Columbus, New Mexico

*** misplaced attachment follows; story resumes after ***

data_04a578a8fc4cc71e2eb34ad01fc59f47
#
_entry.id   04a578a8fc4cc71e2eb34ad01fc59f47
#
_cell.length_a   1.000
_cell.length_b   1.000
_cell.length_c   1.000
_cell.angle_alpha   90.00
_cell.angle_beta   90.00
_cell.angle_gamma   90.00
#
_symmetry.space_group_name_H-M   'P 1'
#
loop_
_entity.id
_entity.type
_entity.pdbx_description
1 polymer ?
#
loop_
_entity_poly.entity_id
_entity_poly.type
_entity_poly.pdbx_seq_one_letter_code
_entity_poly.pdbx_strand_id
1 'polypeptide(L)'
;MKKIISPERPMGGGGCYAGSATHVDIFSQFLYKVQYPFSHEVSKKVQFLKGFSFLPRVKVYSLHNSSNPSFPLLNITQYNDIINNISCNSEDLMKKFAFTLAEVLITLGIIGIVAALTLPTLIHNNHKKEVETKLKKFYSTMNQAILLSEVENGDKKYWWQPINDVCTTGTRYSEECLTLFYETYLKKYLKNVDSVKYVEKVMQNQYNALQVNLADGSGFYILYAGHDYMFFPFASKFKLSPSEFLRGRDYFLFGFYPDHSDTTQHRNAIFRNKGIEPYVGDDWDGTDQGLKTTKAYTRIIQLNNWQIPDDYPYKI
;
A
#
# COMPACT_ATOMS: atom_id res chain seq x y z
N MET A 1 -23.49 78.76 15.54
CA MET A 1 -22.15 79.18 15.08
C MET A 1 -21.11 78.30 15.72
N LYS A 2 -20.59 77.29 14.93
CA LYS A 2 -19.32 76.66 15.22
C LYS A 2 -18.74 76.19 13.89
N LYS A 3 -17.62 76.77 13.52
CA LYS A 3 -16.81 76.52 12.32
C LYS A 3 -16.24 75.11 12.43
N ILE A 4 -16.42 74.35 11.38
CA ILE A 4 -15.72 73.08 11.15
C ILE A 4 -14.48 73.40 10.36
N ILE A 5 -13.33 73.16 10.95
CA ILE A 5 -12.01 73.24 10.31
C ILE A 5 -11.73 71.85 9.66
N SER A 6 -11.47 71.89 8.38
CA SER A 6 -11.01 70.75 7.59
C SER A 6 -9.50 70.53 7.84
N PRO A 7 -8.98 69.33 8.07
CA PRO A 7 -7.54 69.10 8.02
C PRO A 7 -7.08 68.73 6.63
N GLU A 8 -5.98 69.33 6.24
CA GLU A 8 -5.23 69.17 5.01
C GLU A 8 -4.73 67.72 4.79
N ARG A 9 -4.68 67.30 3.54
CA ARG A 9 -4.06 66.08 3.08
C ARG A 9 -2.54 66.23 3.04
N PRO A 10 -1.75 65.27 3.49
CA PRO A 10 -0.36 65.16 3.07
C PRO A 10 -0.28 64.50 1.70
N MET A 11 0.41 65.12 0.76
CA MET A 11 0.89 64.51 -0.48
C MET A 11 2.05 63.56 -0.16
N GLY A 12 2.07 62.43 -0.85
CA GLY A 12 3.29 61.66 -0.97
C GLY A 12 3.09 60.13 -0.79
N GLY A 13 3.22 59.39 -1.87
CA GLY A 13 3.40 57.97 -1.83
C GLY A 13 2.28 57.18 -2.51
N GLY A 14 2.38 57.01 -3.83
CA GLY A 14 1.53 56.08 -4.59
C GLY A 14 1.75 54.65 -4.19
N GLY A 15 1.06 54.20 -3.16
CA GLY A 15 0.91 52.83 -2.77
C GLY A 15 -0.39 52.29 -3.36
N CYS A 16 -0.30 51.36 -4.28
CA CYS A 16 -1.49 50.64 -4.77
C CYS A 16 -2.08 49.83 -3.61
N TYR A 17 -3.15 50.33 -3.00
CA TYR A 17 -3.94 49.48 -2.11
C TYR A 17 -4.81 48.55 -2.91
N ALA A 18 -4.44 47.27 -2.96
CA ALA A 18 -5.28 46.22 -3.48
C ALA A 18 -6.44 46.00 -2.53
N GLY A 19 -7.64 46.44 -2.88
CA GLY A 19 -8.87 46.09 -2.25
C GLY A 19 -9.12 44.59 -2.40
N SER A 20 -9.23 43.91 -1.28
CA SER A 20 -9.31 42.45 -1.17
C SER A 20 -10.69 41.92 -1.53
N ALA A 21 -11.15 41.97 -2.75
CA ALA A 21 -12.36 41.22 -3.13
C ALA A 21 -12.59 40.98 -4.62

Early in the morning on 9 March, as Villa waited just over the border in Mexico, about 500 Villistas organized into small parties and crossed into the United States just west of the border gate at Las Palomas. They concentrated outside of Columbus, dismounted, and divided into two columns. Traveling in opposite directions, one of these columns rode to attack Camp Furlong while the other headed to downtown Columbus. Both attacked at approximately 0400, shouting “Viva Villa” and “Viva México” as they advanced toward their respective targets. Though taken by surprise, the soldiers at Camp Furlong reacted quickly to the attack. The officer of the day, 1st Lt. James P. Castleman, assumed command of Troop F. Armed with their M1903 Springfield rifles, the cavalrymen fought their way to downtown Columbus. At the same time, 2nd Lieutenant John P. Lucas heard hoof beats and saw men wearing large sombreros running past the window of his quarters. He grabbed his pistol and raced barefoot, fighting as he went, to the armory where the men of his unit, the machine gun troop, retrieved a French-designed Hotchkiss M1909. They placed the machine gun by the railroad tracks that ran between Camp Furlong and town and opened fire, but the weapon jammed after only a few rounds. This was unsurprising since the Hotchkiss machine guns were notorious for jamming even under ideal conditions. Fortunately, the soldiers were able to replace the useless gun with four others from the armory. About the same time, a group of Villistas burst into the adobe building that housed the post kitchen. The cooks fought back with the shotguns they normally used for hunting along with axes, pots of boiling water, and kitchen utensils. The Villista column that advanced on downtown Columbus managed to do more damage. One small group detached from the main force and went to the Commercial Hotel, where they killed four townspeople and then robbed and set fire to the grocery store across the street. The flames from the fire spread to the Commercial Hotel and other buildings. Raiders systematically plundered the businesses and private homes that were spared destruction in the fire. Among the residences attacked was the home of John J. and Susan Moore, owners of a small shop in town. When the Moores recognized one of the raiders as a customer in their store, the intruders shot and killed the husband and seriously wounded his wife. Next to the other hotel in town, at an adobe structure named the Hoover Hotel, the town switchboard operator braved stray bullets and shattered glass to dial Fort Bliss, ensuring that word of the attack would reach Washington, D.C., while the emergency was still under way. In an action for which he later received the Distinguished Service Cross, Lieutenant Castleman led Troop F through heavy enemy fire to relieve the beleaguered civilians sheltering at the Hoover.